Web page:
CRP Gene Haplotypes, Serum CRP, and Cerebral Small-Vessel Disease
The Rotterdam Scan Study and the MEMO Study
Background and Purpose— It remains unclear whether C-reactive protein (CRP) is a serum marker for atherothrombotic disease or a causal factor in the pathogenesis of atherosclerosis. We explored the association between CRP gene variations and cerebral small-vessel disease (SVD) in the Rotterdam Scan Study (N=1035) and the MEMO Study (N=268).
Methods— Common haplotypes within the CRP gene were determined by genotype-tagging single-nucleotide polymorphisms. Then their relation with periventricular and subcortical white matter lesions and the prevalence of lacunar brain infarcts was explored by regression analyses.
Results— There was no association between CRP haplotypes and measures of cerebral SVD in either study. There was no effect modification of the association between serum CRP levels and measures of SVD by CRP haplotypes.
Conclusions— Our observations suggest that CRP is not causally involved in the pathogenesis of SVD.
It remains unclear whether C-reactive protein (CRP) is only a severity marker of vascular disease or whether it plays a role in vascular disease development. The previously reported associations between CRP levels and vascular disease1–3 may have been caused by residual confounding.4 Study of the association between variation in the CRP gene and vascular disease may help to clarify this question.4
We examined whether haplotypes representing common variations in the CRP gene in European populations are associated with the risk of cerebral small-vessel disease (SVD), which had been associated with increased serum CRP levels in the Rotterdam Scan Study in previous analyses.5 We performed this analysis on data from the Rotterdam Scan Study and the Memory and Morbidity in Augsburg Elderly (MEMO) Study.
Subjects and Methods
The Rotterdam Scan Study is a prospective, population-based magnetic resonance imaging (MRI) study among 1077 participants, age 60 to 90 years.6 The MEMO Study is a population-based study among 385 participants, 65 years or older.7 In both studies, each participant underwent a neurologic examination, neuropsychological testing, and blood sampling. All participants in the Rotterdam Scan Study and 268 participants from the MEMO study7 underwent a brain MRI.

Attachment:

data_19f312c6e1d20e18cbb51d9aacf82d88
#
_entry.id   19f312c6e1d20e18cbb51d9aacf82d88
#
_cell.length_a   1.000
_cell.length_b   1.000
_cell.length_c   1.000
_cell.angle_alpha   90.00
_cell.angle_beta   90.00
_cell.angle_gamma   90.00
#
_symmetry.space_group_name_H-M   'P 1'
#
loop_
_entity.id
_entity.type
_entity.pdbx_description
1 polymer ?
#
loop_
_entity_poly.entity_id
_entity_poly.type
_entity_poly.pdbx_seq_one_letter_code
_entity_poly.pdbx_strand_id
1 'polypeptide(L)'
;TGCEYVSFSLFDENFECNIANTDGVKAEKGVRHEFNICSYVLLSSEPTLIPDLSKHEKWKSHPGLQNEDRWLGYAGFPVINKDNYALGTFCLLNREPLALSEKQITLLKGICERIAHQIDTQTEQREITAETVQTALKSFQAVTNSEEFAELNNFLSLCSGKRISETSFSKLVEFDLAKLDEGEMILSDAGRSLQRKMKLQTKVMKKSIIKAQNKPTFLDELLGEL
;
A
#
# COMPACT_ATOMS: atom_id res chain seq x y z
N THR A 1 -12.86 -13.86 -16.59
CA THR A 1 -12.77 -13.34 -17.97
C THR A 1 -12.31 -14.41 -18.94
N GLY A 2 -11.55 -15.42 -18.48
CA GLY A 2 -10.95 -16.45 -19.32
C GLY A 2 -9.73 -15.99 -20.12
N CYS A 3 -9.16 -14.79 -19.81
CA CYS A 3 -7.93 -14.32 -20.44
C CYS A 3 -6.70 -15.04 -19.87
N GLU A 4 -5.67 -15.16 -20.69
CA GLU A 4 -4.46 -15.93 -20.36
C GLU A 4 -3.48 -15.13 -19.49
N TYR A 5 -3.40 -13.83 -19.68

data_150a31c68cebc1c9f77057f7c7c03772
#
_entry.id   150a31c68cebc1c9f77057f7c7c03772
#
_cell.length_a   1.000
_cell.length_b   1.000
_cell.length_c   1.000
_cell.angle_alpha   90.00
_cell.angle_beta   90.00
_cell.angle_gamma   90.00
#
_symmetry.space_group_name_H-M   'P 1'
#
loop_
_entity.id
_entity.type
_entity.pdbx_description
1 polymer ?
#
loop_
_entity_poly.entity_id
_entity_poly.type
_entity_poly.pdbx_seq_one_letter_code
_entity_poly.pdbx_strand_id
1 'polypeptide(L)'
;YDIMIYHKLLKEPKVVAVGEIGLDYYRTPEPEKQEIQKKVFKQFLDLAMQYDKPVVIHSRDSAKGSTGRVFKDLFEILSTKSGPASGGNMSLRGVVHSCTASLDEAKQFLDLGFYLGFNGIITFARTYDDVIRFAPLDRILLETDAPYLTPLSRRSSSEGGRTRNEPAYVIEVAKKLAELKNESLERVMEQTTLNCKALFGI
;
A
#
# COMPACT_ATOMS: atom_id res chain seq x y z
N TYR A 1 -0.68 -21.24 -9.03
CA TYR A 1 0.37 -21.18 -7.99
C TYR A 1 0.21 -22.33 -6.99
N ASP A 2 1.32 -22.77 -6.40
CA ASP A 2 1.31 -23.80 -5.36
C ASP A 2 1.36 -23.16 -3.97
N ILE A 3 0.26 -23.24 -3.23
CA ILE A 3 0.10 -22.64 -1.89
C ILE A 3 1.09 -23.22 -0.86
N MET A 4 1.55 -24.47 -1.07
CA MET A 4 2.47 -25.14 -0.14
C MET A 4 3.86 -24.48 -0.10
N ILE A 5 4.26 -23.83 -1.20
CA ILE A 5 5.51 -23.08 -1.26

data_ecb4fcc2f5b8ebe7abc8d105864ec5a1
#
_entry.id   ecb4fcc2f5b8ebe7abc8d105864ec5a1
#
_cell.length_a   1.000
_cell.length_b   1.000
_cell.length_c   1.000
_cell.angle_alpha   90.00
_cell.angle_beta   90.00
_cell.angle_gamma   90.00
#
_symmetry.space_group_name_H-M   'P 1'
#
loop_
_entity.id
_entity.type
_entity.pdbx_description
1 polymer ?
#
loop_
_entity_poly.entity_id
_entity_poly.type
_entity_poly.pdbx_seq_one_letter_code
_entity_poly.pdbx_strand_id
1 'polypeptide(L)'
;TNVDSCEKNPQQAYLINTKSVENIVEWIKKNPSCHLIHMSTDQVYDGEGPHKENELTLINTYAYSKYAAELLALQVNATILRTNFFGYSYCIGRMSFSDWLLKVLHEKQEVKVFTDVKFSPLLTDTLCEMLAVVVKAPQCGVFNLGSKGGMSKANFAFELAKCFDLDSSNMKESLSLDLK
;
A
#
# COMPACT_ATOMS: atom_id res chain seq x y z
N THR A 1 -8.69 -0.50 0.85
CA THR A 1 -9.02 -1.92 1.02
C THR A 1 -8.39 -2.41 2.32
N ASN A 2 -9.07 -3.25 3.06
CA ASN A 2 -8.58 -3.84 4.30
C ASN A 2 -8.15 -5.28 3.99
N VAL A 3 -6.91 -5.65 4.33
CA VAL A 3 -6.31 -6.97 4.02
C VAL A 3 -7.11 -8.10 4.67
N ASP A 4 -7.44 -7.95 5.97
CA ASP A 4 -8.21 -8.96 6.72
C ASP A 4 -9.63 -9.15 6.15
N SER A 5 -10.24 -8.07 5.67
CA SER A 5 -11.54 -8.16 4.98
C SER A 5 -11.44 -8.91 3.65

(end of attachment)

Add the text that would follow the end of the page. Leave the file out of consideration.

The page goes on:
From the 1077 participants in the Rotterdam Scan Study, genotyping was unavailable for 39 (3.6%) subjects, and 3 persons (0.3%) were excluded because of genotyping errors, leaving 1035 participants in the final sample. Excluded participants in both studies were older and had a higher prevalence of vascular risk factors than did included subjects. There were no differences in the distribution of CRP genotypes or plasma CRP levels.
Magnetic Resonance Imaging
MRI scans were performed with 1.5-T machines and included proton density–, T1-, and T2-weighted images.7,8 White matter lesions (WMLs) were considered periventricular if they were abutting the lateral ventricle; otherwise they were considered subcortical. Periventricular WMLs were graded semiquantitatively on a severity scale (0 to 3) at the horns and the body of the lateral ventricle, with the total periventricular WML score being the sum of these 3 scores. For subcortical WMLs, the total volume (in mL) was approximated on the basis of the number and size of lesions. Lacunar infarct was defined as a focal hyperintensity on T2-weighted images of 3 to 15 mm in the subcortical white matter or basal ganglia.7,8
Serum CRP Levels
Serum levels of CRP were determined by a high sensitivity–rate, near-infrared particle immunoassay method (Image high-sensitivity CRP, Beckman Coulter).
On the basis of data from 23 unrelated individuals of European descent, Seattle single-nucleotide polymorphisms (SNPs) (http://pga.gs.washington.edu/) identified 31 SNPs in the CRP gene. It subsequently identified 4 common haplotypes. We genotyped 3 tagging SNPs to infer these haplotypes.9 In the Rotterdam Scan Study, DNA was genotyped for 1184C>T (rs1130864), 2042C>T (rs1205), and 4741C>G (rs3093068) SNPs.9 In the MEMO Study, polymorphisms 1184C>T (rs1130864), 2042C>T (rs1205), and 4363C>A (rs3093075) were genotyped. SNPs 4363C>A and 4741C>G are in perfect linkage disequilibrium.